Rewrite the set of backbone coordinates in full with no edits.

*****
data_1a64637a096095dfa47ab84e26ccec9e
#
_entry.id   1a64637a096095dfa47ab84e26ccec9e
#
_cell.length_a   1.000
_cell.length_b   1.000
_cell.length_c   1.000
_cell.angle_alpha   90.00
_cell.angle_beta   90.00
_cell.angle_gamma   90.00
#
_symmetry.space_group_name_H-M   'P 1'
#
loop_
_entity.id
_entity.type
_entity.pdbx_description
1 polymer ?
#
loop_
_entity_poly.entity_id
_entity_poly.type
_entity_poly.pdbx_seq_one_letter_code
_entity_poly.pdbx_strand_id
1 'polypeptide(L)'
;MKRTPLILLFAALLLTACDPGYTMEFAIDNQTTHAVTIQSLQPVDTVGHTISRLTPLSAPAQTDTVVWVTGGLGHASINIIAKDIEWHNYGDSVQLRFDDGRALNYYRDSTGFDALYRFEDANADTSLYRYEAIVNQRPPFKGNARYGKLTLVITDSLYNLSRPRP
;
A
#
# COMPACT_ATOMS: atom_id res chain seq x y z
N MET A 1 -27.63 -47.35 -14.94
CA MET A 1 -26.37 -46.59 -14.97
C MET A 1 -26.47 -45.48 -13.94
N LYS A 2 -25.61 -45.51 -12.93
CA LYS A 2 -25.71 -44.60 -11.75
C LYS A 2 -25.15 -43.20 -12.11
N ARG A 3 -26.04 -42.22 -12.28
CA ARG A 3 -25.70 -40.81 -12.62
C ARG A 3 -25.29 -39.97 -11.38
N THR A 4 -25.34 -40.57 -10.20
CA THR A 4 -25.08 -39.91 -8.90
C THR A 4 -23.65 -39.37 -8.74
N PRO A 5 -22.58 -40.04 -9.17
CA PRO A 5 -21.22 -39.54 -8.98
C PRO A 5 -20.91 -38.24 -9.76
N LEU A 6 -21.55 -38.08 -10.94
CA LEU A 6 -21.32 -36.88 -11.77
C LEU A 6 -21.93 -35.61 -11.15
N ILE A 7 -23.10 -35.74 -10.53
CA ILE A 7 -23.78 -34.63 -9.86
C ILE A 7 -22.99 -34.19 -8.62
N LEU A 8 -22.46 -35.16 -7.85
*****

data_1a64637a096095dfa47ab84e26ccec9e
#
_entry.id   1a64637a096095dfa47ab84e26ccec9e
#
_cell.length_a   1.000
_cell.length_b   1.000
_cell.length_c   1.000
_cell.angle_alpha   90.00
_cell.angle_beta   90.00
_cell.angle_gamma   90.00
#
_symmetry.space_group_name_H-M   'P 1'
#
loop_
_entity.id
_entity.type
_entity.pdbx_description
1 polymer ?
#
loop_
_entity_poly.entity_id
_entity_poly.type
_entity_poly.pdbx_seq_one_letter_code
_entity_poly.pdbx_strand_id
1 'polypeptide(L)'
;MKRTPLILLFAALLLTACDPGYTMEFAIDNQTTHAVTIQSLQPVDTVGHTISRLTPLSAPAQTDTVVWVTGGLGHASINIIAKDIEWHNYGDSVQLRFDDGRALNYYRDSTGFDALYRFEDANADTSLYRYEAIVNQRPPFKGNARYGKLTLVITDSLYNLSRPRP
;
A
#
# COMPACT_ATOMS: atom_id res chain seq x y z
N MET A 1 -27.63 -47.35 -14.94
CA MET A 1 -26.37 -46.59 -14.97
C MET A 1 -26.47 -45.48 -13.94
N LYS A 2 -25.61 -45.51 -12.93
CA LYS A 2 -25.71 -44.60 -11.75
C LYS A 2 -25.15 -43.20 -12.11
N ARG A 3 -26.04 -42.22 -12.28
CA ARG A 3 -25.70 -40.81 -12.62
C ARG A 3 -25.29 -39.97 -11.38
N THR A 4 -25.34 -40.57 -10.20
CA THR A 4 -25.08 -39.91 -8.90
C THR A 4 -23.65 -39.37 -8.74
N PRO A 5 -22.58 -40.04 -9.17
CA PRO A 5 -21.22 -39.54 -8.98
C PRO A 5 -20.91 -38.24 -9.76
N LEU A 6 -21.55 -38.08 -10.94
CA LEU A 6 -21.32 -36.88 -11.77
C LEU A 6 -21.93 -35.61 -11.15
N ILE A 7 -23.10 -35.74 -10.53
CA ILE A 7 -23.78 -34.63 -9.86
C ILE A 7 -22.99 -34.19 -8.62
N LEU A 8 -22.46 -35.16 -7.85